Falls from height are one of the biggest causes of workplace fatalities and major injuries.
Typically, falls from a height are responsible for ~25% of workplace fatalities in the UK. e.g. 35 of 142 fatalities in 2020/21.
Common causes are falls from ladders and through fragile roofs. The purpose of Work at Height Regulations 2005 (WAHR) is to prevent death and injury from a fall from height.
This Safeti guide gives you a succinct overview of what you need to do, as an employer, to protect employees and others from falls from height.
Let’s get started by looking at the definition of work at height within the workplace context…
What is Work at Height?
Work at height means work in any place where, if there were no precautions in place, a person could fall a distance liable to cause personal injury.
For example you are working at height if you:
- are working on a ladder or a flat roof;
- could fall through a fragile surface;
- could fall into an opening in a floor or a hole in the ground.
Take a sensible approach when considering precautions for work at height. There may be some low-risk situations where common sense tells you no particular precautions are necessary and the law recognises this.
There is a misconception that ladders and stepladders are banned, but this is not the case. There are many situations where a ladder is the most suitable equipment for working at height.
3 Steps to Safe Work at Height
Before working at height you must work through these simple steps:
- Avoid work at height where it is reasonably practicable to do so;
- Where work at height cannot be avoided, prevent falls using either an existing
place of work that is already safe or the right type of equipment;
- Minimise the distance and consequences of a fall, by using the right type of
equipment where the risk cannot be eliminated.
Tips for Managing Work Height
Here are some tips to consider when planning activities that may involve work at height;
- do as much work as possible from the ground
- ensure workers can get safely to and from where they work at height
- ensure equipment is suitable, stable and strong enough for the job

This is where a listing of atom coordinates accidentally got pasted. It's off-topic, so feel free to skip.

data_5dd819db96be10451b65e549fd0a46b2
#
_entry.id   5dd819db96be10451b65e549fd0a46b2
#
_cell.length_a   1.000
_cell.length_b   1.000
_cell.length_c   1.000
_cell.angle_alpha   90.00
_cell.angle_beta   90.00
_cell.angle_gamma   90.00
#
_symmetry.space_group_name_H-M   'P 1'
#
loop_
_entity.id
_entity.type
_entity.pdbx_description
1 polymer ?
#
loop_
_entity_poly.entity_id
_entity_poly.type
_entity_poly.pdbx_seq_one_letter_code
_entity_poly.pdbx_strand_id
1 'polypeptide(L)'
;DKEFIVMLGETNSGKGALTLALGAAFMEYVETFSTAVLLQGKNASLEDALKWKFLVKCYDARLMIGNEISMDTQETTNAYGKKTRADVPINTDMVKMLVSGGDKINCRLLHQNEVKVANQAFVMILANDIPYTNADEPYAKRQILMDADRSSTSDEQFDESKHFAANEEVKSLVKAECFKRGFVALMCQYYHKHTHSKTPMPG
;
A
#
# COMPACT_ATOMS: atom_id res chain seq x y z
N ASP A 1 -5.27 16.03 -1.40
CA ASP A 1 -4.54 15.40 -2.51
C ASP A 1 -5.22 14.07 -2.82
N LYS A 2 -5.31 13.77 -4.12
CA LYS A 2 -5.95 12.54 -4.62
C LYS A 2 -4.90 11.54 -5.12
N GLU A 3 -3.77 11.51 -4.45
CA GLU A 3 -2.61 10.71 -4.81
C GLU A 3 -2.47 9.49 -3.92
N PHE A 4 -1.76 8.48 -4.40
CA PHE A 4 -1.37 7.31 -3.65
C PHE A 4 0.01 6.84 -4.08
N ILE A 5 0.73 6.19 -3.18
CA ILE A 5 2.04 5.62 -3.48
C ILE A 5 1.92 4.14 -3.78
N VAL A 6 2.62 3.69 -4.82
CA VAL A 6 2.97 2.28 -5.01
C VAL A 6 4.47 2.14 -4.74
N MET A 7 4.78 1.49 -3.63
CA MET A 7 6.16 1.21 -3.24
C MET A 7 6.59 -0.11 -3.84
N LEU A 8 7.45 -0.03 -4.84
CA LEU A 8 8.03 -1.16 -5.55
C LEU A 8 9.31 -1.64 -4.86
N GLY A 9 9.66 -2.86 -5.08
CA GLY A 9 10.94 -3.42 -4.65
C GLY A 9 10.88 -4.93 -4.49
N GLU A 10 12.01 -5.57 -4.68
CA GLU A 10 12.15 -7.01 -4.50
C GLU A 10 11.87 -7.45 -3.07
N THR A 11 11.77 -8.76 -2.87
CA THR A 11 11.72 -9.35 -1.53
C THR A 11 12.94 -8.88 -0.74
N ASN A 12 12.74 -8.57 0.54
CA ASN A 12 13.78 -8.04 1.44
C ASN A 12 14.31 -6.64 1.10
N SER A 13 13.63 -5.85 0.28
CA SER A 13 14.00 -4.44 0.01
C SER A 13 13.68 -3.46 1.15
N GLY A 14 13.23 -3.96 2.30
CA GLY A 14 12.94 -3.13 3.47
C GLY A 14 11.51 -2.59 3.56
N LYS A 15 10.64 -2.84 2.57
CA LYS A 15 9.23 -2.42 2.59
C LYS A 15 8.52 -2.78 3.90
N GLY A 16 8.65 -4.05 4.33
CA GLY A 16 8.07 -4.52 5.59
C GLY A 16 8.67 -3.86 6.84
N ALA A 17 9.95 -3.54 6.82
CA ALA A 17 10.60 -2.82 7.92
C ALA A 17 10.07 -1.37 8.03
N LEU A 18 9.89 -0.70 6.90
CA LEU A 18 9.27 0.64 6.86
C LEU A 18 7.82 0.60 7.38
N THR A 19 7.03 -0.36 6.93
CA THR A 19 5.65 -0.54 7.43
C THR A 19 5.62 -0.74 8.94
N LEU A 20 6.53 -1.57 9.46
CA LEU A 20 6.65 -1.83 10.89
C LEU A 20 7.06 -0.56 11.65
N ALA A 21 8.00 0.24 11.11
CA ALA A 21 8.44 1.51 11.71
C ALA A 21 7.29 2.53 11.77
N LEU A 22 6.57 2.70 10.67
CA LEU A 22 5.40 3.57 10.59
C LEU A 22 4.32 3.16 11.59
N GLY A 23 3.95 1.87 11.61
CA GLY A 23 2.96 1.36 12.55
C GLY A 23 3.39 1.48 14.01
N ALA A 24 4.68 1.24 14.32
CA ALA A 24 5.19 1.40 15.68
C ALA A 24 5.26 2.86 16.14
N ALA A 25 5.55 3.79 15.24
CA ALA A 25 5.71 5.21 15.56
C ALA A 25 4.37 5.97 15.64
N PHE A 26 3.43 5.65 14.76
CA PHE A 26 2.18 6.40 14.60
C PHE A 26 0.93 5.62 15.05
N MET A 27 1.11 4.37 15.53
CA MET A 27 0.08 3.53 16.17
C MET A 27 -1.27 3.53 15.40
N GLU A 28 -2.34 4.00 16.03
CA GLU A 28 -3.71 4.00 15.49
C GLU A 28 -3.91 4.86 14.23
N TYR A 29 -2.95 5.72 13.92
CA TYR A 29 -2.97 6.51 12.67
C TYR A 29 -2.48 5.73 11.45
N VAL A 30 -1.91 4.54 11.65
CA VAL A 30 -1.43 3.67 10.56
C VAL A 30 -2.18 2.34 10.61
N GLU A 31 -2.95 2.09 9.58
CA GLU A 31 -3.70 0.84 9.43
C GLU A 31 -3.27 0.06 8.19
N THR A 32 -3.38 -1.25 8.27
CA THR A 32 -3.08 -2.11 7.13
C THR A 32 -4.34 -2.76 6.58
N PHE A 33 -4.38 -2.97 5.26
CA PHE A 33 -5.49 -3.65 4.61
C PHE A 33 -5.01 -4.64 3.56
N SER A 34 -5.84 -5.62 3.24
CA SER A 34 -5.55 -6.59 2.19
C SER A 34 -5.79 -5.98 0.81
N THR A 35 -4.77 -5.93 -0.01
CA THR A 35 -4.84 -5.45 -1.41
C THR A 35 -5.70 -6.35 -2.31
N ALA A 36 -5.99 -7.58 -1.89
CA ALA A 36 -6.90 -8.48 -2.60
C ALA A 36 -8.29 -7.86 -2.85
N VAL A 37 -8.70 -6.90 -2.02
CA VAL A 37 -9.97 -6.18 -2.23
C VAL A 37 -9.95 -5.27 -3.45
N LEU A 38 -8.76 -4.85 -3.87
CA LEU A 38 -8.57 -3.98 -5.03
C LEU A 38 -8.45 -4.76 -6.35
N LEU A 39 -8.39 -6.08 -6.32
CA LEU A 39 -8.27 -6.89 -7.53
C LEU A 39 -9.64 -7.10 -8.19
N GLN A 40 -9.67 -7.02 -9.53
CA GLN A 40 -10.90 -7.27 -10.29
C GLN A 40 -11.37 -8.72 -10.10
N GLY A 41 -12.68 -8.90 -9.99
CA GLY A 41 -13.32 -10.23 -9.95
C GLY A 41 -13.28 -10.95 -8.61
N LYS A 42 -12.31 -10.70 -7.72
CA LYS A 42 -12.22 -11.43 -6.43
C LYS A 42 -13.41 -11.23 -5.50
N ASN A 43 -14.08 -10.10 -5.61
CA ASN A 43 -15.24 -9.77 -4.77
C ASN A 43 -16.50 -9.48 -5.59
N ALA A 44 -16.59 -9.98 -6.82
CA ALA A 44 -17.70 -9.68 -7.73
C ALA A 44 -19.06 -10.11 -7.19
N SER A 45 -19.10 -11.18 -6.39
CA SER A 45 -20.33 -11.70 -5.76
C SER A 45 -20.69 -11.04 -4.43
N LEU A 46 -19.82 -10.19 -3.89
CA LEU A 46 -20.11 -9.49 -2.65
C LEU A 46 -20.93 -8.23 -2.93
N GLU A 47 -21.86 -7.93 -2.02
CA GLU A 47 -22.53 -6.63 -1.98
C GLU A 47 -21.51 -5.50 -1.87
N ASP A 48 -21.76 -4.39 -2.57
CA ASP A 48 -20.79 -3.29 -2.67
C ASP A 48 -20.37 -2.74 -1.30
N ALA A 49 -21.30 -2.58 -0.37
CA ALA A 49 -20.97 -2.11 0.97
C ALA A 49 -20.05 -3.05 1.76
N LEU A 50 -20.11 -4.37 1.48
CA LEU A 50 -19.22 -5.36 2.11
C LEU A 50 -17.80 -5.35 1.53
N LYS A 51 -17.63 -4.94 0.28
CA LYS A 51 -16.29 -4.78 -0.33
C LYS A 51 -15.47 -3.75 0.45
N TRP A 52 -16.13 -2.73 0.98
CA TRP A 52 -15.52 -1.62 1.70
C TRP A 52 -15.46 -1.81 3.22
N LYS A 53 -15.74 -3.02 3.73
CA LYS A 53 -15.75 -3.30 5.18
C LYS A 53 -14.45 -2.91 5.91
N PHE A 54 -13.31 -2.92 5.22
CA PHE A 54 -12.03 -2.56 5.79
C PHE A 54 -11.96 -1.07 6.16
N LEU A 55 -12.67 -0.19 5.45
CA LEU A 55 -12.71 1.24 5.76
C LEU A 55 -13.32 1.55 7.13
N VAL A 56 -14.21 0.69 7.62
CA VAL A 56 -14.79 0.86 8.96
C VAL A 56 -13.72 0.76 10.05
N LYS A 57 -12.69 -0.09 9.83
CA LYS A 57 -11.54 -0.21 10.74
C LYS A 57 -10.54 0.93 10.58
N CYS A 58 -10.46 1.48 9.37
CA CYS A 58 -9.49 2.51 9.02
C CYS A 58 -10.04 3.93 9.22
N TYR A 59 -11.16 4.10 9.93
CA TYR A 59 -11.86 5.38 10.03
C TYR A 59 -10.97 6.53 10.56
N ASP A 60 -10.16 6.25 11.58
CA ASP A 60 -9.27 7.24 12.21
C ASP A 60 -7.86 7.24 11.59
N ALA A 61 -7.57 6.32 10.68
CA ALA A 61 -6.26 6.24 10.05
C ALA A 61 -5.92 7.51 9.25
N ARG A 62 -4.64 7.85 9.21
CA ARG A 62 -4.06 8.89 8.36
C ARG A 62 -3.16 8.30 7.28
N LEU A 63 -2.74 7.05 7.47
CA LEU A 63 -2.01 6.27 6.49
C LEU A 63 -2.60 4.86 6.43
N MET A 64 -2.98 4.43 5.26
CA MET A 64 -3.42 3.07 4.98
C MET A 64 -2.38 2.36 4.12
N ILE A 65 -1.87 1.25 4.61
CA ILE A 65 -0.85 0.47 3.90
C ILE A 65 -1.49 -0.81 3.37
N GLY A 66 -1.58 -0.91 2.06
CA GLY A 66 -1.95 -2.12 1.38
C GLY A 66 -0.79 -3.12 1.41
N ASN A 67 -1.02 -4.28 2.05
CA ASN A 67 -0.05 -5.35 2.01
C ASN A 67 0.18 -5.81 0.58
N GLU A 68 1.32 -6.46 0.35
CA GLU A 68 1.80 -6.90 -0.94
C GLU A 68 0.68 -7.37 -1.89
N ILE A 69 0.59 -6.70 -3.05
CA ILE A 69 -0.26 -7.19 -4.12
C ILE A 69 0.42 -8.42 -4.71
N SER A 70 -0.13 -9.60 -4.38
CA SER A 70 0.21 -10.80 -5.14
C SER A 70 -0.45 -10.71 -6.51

- make sure you don’t overload or overreach when working at height
- take precautions when working on/near fragile surfaces
- provide protection from falling objects
- consider emergency evacuation/rescue plan
Who do the Work at Height Regulations apply to?
If you are an employer or you control work at height (for example if you are a contractor or a factory owner), the Regulations apply to you.
Employers and those in control of any work at height activity must make sure work is properly planned, supervised and carried out by competent people.
This includes using the right type of equipment for working at height.
Take a sensible, pragmatic approach when considering precautions for work at
Factors to weigh up include;
- the height of the task;
- the duration and
- the condition of the surface being worked on
There will also be certain low-risk situations where common sense tells you no particular precautions are necessary.
You should make sure that people with sufficient skills, knowledge and experience are employed to perform the task, or, if they are being trained, that they work under the supervision of somebody competent to do it.
Competence for Working at Height
In the case of low-risk, short duration tasks (short duration means tasks that take less than 30 minutes) involving ladders, competence requirements may be no more than making sure employees receive instruction on how to use the equipment safely (e.g. how to tie a ladder properly) and appropriate training.
Training often takes place on the job, it does not always take place in a classroom.
When a more technical level of competence is required, for example drawing up a plan for assembling a complex scaffold.
Existing training and certification schemes drawn up by trade associations and industry are one effective way to help demonstrate competence, alongside project-based experience on similar work schemes.
Always consider measures that protect everyone who is at risk (collective protection)
before measures that protect only the individual (personal protection).
Collective protection is equipment that does not require the person working at height to act to be effective, for example a permanent or temporary guard rail.
Personal Protective Equipment (PPE)
Personal protection is equipment that requires the individual to act to be effective.
An example is putting on a safety harness correctly and connecting it, via an
energy-absorbing lanyard, to a suitable anchor point
Work at Height Flowchart
The step-by-step diagram below should be used alongside the other recommendations in this guide. You do not always need to implement every measure, of course.
For example when working on a fully boarded and guarded scaffold that is already up, not being altered or taken down, workers would not need to wear personal fall arrest equipment as well.
Risks from Work at Height
Roof work is high risk and falls from roofs, through fragile roofs and fragile roof lights are one of the most common causes of workplace death and serious injury.